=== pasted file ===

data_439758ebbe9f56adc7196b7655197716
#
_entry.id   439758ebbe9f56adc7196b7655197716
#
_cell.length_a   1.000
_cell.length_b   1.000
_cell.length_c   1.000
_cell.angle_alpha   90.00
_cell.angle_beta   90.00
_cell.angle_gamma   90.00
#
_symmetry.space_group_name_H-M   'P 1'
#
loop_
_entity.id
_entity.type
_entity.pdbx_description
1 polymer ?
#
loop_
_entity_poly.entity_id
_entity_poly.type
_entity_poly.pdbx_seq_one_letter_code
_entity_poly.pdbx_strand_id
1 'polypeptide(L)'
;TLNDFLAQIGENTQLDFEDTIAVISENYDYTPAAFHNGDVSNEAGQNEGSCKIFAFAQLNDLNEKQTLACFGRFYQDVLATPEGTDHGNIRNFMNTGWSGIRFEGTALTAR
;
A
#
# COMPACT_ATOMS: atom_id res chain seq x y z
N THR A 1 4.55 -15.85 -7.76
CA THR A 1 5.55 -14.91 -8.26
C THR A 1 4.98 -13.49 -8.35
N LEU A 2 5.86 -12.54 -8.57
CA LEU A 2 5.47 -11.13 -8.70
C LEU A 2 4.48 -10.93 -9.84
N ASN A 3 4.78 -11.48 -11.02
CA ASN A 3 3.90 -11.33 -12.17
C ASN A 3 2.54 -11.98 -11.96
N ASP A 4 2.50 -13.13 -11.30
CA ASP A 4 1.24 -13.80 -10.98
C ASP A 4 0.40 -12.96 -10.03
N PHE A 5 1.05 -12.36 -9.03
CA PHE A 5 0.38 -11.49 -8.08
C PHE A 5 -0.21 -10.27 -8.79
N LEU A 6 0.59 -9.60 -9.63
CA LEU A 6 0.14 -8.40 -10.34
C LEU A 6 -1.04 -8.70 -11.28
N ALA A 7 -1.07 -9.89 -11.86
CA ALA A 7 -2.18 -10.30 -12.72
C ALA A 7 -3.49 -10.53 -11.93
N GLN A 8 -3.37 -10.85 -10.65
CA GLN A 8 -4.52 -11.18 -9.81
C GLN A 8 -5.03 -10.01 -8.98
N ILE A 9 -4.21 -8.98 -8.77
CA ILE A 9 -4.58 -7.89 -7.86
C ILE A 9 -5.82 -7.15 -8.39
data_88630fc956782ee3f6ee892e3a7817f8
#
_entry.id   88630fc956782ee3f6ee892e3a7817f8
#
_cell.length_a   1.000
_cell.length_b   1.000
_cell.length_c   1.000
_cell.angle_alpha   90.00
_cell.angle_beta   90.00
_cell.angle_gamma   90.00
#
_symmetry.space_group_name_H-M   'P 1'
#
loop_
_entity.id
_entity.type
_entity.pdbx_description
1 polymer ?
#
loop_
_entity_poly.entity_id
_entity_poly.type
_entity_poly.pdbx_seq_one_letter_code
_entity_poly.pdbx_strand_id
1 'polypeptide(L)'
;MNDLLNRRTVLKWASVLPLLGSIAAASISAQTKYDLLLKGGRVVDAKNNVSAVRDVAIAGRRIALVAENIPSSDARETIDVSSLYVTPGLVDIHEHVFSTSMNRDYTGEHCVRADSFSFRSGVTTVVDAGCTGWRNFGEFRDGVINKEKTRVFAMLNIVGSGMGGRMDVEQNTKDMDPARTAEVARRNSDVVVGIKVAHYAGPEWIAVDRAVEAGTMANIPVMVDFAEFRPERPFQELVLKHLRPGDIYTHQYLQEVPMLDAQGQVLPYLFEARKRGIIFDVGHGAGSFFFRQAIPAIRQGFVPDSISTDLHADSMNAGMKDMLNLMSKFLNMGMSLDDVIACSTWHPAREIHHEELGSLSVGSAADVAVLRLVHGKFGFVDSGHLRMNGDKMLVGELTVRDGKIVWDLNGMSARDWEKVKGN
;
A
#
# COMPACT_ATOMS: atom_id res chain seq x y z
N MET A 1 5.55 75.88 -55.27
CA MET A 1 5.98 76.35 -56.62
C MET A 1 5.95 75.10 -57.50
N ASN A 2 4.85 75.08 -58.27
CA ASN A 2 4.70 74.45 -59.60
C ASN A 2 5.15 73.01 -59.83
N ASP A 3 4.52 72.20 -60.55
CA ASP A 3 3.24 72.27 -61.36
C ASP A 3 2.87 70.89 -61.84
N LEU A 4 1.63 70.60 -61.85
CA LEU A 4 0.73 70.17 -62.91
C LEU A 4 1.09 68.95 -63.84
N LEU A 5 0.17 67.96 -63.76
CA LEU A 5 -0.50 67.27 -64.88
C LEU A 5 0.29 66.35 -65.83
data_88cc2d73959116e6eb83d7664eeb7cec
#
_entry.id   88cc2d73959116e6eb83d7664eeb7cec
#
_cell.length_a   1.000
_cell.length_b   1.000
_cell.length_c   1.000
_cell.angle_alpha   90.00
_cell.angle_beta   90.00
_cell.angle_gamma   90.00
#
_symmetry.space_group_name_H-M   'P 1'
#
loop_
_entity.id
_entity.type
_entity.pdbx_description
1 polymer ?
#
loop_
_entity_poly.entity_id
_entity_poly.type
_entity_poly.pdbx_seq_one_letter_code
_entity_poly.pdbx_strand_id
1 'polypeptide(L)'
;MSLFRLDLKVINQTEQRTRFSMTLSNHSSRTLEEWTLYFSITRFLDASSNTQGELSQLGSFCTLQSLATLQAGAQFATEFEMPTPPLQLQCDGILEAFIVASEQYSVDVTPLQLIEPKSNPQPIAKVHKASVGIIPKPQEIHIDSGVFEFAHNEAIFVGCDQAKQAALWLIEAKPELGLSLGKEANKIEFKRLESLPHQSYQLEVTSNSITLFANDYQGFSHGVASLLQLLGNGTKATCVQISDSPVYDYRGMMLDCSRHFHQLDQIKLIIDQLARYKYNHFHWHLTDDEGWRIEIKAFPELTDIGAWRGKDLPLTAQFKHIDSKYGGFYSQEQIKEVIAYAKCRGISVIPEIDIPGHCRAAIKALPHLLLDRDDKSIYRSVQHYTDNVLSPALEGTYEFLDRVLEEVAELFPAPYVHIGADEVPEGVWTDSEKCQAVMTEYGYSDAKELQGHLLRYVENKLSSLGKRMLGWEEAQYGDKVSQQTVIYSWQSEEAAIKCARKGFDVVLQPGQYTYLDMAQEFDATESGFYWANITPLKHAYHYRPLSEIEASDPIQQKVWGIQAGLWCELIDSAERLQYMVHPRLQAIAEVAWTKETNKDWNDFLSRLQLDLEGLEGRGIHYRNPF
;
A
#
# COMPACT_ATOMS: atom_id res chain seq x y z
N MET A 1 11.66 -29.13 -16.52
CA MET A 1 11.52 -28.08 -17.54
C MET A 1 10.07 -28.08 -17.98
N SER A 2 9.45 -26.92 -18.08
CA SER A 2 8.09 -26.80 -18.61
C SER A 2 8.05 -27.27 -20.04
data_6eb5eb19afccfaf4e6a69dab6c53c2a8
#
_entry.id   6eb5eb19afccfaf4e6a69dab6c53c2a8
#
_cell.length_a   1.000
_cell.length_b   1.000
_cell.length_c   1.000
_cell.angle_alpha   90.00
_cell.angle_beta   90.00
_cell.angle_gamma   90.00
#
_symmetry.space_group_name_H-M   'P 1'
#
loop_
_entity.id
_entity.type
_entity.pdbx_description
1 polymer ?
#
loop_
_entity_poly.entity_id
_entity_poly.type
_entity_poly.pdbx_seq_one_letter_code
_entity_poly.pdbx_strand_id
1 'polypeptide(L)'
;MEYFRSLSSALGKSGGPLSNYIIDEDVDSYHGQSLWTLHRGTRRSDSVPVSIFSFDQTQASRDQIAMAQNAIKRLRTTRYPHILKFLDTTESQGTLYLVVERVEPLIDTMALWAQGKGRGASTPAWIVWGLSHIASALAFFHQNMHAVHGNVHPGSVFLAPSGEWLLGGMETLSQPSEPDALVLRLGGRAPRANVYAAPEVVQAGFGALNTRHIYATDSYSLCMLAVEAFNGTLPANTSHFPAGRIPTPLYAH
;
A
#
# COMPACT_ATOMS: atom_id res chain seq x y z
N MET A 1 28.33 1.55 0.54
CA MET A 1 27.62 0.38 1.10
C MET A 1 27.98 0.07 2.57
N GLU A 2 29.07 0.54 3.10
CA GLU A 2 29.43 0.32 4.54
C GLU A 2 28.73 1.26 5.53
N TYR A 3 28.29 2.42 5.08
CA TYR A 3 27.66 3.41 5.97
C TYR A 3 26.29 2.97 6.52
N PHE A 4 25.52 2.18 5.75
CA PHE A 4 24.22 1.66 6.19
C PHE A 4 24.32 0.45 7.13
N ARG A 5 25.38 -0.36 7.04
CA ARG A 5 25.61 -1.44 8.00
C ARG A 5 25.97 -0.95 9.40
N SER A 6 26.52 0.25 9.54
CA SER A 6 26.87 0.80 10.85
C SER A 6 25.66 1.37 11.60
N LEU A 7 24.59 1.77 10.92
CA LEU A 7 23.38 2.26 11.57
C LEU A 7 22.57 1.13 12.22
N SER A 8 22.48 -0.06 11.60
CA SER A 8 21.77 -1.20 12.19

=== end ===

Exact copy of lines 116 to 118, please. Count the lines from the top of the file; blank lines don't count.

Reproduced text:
loop_
_entity.id
_entity.type